1. Assume that all of the excess cash gets paid out to the existing equity owners prior to the close of the transaction, net of any cash required to maintain ongoing working capital needs.
  2. Equity value, but whether it is primary or secondary shares is dependent on whether you are owing 30% of the pre or post money equity value.
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Dec 13, 2018
  1. So I buy the business at the enterprise value if cash gets paid out to existing shareholders prior to acquisition (net of any cash for WC needs)
Dec 13, 2018

Yes exactly right.

Dec 13, 2018

I try to make it more clear:

  • Company A is a private company with $100 Equity Value, $50 Cash and $30 debt, implied Enterprise Value of $80.
  • Company B wants to acquire 100% shares of Company A.

Below I figured three scenarios. My question is which of these three represents what happens in reality in an M&A transaction:

1) Company B pays $80 (i.e. the Enterprise Value) to acquire Company A.
As the consideration is calculated on a "deft free / cash free basis", the business is acquired with zero debt and cash balances when Company B becomes the new owner.
Transaction summary - Company B pays $80, Company A receives $100 = $80 from B + $20 of excess cash.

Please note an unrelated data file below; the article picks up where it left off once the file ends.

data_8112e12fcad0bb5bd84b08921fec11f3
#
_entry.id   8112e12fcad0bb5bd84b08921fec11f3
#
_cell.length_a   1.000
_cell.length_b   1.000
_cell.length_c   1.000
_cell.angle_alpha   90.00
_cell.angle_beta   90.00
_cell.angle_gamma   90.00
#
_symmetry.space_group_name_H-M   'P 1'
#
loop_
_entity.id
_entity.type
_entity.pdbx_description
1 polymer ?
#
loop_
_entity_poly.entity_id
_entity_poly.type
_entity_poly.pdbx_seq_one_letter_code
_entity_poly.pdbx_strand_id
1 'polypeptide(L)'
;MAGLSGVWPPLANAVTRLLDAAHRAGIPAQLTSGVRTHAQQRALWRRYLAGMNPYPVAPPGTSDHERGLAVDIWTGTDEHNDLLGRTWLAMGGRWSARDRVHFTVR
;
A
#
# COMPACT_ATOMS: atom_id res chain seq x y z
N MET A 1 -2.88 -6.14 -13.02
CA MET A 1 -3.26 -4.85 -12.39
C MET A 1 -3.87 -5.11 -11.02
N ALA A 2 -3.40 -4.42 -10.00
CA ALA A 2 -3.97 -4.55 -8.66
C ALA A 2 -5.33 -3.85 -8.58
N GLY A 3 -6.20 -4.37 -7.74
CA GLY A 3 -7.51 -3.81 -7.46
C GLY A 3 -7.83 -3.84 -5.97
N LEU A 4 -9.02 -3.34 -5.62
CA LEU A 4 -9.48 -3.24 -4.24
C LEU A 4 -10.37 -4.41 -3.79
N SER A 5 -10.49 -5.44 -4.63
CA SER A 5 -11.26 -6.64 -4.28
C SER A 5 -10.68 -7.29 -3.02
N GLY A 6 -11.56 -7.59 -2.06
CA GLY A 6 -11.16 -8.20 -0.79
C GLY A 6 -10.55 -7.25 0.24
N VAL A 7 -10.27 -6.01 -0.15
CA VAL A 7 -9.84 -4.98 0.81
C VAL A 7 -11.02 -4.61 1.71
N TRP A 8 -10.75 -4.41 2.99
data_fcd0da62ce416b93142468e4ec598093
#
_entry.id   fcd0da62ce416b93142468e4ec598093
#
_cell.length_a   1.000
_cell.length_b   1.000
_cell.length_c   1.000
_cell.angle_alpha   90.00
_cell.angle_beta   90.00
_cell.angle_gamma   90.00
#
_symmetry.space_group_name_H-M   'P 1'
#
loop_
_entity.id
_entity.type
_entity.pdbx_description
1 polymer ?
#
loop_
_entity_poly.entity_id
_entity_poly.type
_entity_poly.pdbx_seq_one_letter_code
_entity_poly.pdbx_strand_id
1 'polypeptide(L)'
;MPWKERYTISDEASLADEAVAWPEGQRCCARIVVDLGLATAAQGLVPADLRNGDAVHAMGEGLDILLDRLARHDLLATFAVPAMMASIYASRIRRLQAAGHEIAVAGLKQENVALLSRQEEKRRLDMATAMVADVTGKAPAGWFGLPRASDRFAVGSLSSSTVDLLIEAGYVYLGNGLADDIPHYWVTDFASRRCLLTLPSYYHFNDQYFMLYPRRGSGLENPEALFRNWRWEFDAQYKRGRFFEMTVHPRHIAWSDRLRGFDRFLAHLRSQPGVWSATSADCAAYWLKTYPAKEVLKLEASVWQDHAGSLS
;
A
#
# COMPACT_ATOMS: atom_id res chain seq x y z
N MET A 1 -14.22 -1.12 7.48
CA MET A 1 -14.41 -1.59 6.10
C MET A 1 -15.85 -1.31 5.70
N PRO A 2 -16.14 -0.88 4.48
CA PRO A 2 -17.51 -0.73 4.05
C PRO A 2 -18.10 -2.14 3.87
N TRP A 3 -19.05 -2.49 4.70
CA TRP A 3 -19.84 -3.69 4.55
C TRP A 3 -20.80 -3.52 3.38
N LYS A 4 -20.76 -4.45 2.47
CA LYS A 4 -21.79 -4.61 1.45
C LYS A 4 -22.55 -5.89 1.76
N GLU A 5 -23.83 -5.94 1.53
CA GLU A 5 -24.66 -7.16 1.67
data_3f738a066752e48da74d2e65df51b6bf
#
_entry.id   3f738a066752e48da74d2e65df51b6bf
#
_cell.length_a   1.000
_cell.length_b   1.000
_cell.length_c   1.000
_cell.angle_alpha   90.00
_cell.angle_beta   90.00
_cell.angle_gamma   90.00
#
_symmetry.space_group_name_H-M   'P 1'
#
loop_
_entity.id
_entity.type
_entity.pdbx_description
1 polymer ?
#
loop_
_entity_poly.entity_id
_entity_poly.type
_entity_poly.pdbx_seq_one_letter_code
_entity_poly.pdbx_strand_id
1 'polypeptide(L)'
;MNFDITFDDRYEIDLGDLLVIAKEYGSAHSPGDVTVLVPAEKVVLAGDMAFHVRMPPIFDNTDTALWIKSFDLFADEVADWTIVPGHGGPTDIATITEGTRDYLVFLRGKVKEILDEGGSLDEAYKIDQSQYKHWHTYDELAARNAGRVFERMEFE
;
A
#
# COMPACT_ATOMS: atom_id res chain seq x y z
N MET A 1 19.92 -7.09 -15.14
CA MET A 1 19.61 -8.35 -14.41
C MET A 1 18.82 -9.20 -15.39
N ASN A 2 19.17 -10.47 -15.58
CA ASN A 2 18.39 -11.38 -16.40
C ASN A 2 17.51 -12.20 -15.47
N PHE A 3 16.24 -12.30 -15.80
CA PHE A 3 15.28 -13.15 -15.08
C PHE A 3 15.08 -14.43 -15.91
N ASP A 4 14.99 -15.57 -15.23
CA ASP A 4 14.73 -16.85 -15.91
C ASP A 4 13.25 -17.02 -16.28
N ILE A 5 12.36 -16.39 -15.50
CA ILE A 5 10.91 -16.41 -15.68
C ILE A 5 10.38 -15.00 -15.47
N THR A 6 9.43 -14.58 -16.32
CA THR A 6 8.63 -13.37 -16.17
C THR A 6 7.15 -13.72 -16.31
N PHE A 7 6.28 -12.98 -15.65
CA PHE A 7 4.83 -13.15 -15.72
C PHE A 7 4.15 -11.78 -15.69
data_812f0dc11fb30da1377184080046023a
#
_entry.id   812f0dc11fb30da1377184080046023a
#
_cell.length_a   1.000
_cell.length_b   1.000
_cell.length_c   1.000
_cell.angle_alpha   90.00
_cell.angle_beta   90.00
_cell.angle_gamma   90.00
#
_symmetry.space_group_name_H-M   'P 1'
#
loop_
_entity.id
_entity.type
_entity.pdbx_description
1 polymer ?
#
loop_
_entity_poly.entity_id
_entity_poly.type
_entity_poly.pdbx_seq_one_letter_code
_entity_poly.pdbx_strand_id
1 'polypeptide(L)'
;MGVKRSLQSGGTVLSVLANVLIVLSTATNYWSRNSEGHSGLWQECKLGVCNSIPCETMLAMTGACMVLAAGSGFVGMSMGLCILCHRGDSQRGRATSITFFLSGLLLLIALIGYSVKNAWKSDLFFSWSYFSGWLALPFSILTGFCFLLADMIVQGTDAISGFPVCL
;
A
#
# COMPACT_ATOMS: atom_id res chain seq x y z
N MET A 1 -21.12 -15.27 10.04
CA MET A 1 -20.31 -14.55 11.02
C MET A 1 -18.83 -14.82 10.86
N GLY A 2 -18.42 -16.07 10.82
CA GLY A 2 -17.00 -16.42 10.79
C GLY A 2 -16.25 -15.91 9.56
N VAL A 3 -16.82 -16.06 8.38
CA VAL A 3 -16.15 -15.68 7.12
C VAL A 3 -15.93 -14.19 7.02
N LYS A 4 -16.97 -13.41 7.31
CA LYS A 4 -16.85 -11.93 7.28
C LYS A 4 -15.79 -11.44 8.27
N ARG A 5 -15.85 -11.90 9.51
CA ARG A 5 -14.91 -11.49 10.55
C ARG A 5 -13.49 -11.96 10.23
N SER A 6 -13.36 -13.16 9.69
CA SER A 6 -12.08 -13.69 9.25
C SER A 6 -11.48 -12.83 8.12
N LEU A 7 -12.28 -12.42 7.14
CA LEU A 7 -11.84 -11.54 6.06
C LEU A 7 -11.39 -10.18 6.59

2) Company B pays $100 (i.e. the Equity Value) to purchase Company A's shares. In this case the price paid is not computed on a "deft free / cash free basis", and consequently Company B purchases the business with a cash balance of EU20.
Transaction summary - Company B pays $100 but receives a Company with $20 cash making the actual price equal to $80, Company A receives $100. Same as Scenario 1

Hope this has clarified my question. Thanks for the help.

Dec 13, 2018

You're correctly reaching identical results from both scenarios, so what difference would it make?

Jan 11, 2019

Well, in scenario 2, company A will have to gather (often borrow, I guess) more money which would be linked to more expenses and less chances the deal would go through (I reckon).
It would make a lot more sense if the company would pay 80 and use the 20 already in the company to pay part of the total sum. Right?

Jan 12, 2019

In the Share purchase agreement you will find an equity offer, makes sense as this is what you pay equity holders. In addition EV says very little as the bridge to equity value will include other debt items apart from financial debt like capex backlog, required pension payments, Net working capital adjustments, fines that are due, etc which will differ from buyer to buyer because they might have different views or already include the cash out in their DCF.

However most banks will not allow you to just roll over the debt in case of new controlling shareholder. Therefor you need to arrange your own debt acquisition facilities to REFINANCE the existing debt at the day of the transaction.

Equity value will include the cash that will stay in the business unless you agree in SPA it gets paid out of course.

Dec 13, 2018

Out of the two scenarios you listed, the first is correct in that Company A receives the $20, not Company B. While this may seem trivial, there could be implications such as the tax treatment of proceeds and other nuances that impact value.

    • 1
Jan 11, 2019